The Challenges of Current AI Architectures
There’s a big problem faced by many organizations that are trying to unlock the promise of machine learning and artificial intelligence. The process of building and using machine learning architecture doesn’t move at the speed of business. In fact, data scientists and developers are attempting to build the most powerful, sophisticated applications for the next generation of business on an infrastructure and architecture built for the demands of the last generation.
Compounding this, consumers have grown to expect that every digital experience is hyper-personalized and delivered instantaneously. This means that businesses must respond by capturing consumer opportunities the moment they happen. The businesses that have already evolved to these real-time demands are the unique few that continue to thrive, even in today’s rapidly changing marketplace.
Artificial Intelligence is the type of technology that should produce instant, real-time insights that deliver on all these consumer expectations and business needs. Machine-to-machine communication promises to extract insights at a pace far beyond the speed of humans, with a degree of accuracy that exceeds human ability and from a volume of data that would overwhelm even the largest analytics teams. But ironically, it has generally failed to do so. Here, I’ll detail the four most common challenges that stymie ML initiatives.
Demographic machine learning versus behavioral
One of the core limitations of ML/AI today is that it’s built primarily to predict individual behavior based on broad demographic data. This approach made sense at a time when serving real-time applications and real-time ML wasn’t possible and directional forecasting was considered optimal. Giving broad insights into users based on similar demographics over long periods of time was good enough to achieve KPIs or revenue requirements. However, this old approach has obvious limitations today.
Too many businesses are missing opportunities to tailor an experience or an engagement to the exact needs of an individual given their intent and context. This means missing the opportunity to adapt and prioritize an offer or an insight captured during a single session that might be more valuable than the entirety of the customer’s engagement or pattern of behaviors.
Batch processing in a real-time world
Further limiting the impact of AI is the type of data that it analyzes. The majority of AI systems were built around batch processing and historical analysis. On a nightly, weekly, or event-based schedule, data is collected from batch processing, which creates pre-aggregated tables with data from a warehouse, a file, or a bunch of other sources. This makes capturing real-time insights becomes prohibitively manual and complex.
Markets today move much more rapidly; it’s a dynamic environment that requires real-time inputs to get optimal results. Understanding data in real-time helps to keep customers engaged, but it’s also vital to preserving margins, even as market conditions remain volatile. In the end, this outdated process of bringing your data to your ML architecture costs enterprises real-time insights and opportunities to meet the demands of today’s marketplace.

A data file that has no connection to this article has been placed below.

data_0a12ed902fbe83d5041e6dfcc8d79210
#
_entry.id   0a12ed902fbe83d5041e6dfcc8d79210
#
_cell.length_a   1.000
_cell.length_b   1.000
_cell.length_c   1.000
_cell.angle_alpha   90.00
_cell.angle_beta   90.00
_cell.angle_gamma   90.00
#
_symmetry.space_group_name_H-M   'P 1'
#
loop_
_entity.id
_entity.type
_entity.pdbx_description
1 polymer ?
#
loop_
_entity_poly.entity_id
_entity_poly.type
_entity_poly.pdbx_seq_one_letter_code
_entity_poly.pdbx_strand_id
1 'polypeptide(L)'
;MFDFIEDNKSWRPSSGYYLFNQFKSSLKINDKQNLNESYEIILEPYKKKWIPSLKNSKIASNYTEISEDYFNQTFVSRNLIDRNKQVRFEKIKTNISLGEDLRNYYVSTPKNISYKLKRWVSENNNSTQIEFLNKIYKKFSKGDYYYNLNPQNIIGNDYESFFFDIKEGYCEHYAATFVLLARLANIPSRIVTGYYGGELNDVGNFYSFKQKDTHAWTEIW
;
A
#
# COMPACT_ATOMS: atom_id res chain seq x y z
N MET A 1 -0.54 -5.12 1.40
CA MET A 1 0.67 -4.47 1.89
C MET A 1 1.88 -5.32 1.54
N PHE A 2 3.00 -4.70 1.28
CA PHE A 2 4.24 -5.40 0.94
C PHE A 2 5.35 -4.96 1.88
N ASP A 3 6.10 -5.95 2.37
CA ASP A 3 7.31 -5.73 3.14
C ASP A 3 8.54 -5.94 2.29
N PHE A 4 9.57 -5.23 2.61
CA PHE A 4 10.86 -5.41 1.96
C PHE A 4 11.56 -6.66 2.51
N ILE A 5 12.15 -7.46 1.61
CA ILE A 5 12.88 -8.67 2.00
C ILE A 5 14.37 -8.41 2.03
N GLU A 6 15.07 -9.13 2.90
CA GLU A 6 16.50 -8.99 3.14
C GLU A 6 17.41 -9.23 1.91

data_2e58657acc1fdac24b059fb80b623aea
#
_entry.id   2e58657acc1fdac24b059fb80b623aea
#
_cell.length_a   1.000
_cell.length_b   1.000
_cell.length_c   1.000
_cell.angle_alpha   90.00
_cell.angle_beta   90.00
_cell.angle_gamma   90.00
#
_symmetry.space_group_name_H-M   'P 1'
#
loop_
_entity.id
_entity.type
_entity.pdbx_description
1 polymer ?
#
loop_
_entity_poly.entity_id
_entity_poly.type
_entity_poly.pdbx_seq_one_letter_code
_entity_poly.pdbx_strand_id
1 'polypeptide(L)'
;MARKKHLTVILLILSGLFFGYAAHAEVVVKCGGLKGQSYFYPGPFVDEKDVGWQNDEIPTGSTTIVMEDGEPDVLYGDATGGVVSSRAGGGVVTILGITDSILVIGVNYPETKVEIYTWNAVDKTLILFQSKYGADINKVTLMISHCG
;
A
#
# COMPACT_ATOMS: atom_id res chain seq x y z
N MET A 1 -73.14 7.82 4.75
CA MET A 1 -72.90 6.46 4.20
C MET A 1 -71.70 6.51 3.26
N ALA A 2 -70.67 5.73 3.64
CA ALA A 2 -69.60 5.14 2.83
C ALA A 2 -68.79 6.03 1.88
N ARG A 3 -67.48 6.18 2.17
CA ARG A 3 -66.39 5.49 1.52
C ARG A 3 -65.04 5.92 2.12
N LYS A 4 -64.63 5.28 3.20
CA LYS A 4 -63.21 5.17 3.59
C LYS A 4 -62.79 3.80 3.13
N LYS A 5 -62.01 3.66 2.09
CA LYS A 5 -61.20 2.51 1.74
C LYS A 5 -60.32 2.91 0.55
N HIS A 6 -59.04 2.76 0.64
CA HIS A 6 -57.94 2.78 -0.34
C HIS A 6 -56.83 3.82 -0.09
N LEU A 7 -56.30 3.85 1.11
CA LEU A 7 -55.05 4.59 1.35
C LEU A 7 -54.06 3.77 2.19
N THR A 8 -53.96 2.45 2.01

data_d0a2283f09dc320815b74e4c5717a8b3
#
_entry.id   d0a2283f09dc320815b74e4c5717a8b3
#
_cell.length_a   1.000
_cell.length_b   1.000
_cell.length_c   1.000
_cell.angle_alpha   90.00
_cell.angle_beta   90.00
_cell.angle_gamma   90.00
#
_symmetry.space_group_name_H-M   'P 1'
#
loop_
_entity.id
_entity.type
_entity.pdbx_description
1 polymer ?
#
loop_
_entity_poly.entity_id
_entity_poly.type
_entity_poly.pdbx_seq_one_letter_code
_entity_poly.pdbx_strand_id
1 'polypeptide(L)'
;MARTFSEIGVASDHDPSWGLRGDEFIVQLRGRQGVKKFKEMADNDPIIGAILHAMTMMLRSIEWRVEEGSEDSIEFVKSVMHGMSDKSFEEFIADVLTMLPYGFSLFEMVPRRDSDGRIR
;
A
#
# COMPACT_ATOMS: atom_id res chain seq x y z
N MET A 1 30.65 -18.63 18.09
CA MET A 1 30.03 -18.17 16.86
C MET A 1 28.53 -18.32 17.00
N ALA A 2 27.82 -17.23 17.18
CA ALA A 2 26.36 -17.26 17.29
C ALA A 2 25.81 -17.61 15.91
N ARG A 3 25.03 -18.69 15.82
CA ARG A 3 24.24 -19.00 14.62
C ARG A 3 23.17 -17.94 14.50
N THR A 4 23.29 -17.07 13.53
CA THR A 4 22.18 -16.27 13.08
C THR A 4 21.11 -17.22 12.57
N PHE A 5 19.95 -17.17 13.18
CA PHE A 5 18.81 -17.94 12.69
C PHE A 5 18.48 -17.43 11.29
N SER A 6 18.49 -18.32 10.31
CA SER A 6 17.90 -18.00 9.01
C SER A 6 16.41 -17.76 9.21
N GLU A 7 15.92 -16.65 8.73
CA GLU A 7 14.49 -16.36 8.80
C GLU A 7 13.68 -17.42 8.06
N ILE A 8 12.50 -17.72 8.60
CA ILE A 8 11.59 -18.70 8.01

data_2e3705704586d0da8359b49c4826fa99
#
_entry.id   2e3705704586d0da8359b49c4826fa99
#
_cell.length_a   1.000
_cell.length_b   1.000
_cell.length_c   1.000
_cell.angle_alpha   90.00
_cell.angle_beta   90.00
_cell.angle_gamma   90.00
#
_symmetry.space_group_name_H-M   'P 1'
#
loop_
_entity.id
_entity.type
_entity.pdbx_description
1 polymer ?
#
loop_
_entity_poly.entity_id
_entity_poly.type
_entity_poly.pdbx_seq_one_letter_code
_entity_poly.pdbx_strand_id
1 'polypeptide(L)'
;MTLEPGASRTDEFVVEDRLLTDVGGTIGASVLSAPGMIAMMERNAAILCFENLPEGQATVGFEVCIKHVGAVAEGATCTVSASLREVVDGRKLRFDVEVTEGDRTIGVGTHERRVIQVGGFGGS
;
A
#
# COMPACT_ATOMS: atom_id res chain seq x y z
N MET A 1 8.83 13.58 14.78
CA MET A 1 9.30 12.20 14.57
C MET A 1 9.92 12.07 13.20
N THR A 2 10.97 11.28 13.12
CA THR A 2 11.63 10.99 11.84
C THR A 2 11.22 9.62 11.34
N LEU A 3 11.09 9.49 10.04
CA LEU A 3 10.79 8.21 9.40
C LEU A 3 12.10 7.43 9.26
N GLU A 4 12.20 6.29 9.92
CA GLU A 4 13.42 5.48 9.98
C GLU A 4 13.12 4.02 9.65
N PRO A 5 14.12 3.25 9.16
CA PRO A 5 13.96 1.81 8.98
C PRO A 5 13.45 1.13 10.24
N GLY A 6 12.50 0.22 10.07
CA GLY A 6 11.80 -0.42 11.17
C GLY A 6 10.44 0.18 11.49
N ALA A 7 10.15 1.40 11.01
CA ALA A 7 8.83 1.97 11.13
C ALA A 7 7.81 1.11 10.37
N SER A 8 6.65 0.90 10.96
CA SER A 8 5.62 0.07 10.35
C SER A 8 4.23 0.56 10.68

Bringing data to machine learning (instead of the other way around)
The majority of ML systems are built around the basic concept of bringing data to the machine learning platform, to achieve directional forecasting. Even when real-time data is available, it’s analyzed through the same, often disconnected, process that is used to analyze historical data. This means that organizations will dedicate massive resources, time, and budget to migrate data from data warehouses and data lakes to dedicated machine learning platforms before analyzing for key insights. This is costly, and impacts how quickly we can learn new patterns and take action with customers in the moment.
Anyone engaged in building ML applications—data engineers, data scientists and developers—often work in silos with very different goals. Often wide visibility or deep understanding of a ML project is out of reach to team members spanning the data, ML, and application stack. Data models are built to serve the applications and use cases as they exist today, not the potential ML models they may serve tomorrow. Confidence is difficult to achieve when bringing data to ML models unless you know for sure that 1) the data is up to date and will be available in production and 2) you understand that the transformations took place before taking a dependency; this introduces the risk that someone along the way changed (even slightly) the pipeline definition in the production environment or will do so in the future—making the ML model predictions wrong.
Bring your AI/ML to the data
These problems are ubiquitous and create chaos for everyone involved—and frustrations for executive sponsors counting on the impact of AI initiatives. There’s a better way to deliver real-time impact and drive value by using the power of real-time A and bringing their ML to the data to deliver more intelligent applications, with more accurate AI predictions at the exact time to make the biggest business impact. To learn more about bringing ML to data, check out the DataStax Real-Time AI page.